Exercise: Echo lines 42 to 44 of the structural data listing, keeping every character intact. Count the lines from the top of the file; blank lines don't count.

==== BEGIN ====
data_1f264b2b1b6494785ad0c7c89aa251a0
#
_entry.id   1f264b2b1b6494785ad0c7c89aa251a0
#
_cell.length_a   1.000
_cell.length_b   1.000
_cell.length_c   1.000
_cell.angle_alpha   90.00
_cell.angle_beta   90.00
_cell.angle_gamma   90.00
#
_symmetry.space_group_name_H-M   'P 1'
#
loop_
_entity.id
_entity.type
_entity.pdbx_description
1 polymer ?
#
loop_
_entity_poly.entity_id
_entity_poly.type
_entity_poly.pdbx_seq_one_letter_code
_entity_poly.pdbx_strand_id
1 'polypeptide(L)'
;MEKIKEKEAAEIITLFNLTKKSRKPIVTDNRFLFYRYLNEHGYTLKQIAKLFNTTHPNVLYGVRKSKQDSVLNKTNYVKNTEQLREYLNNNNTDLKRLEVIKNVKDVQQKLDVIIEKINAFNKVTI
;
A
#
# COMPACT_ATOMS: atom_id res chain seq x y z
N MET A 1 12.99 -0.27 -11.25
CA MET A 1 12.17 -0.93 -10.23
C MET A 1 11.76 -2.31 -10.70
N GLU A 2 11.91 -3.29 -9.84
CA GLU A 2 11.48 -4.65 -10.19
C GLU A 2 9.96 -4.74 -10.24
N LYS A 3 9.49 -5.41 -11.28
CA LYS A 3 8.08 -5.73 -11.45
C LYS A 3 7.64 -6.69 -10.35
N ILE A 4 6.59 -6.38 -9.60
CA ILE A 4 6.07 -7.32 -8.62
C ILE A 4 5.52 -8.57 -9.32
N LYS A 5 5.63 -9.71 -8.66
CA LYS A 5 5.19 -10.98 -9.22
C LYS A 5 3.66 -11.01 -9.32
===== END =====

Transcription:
C ILE A 4 5.52 -8.57 -9.32
N LYS A 5 5.63 -9.71 -8.66
CA LYS A 5 5.19 -10.98 -9.22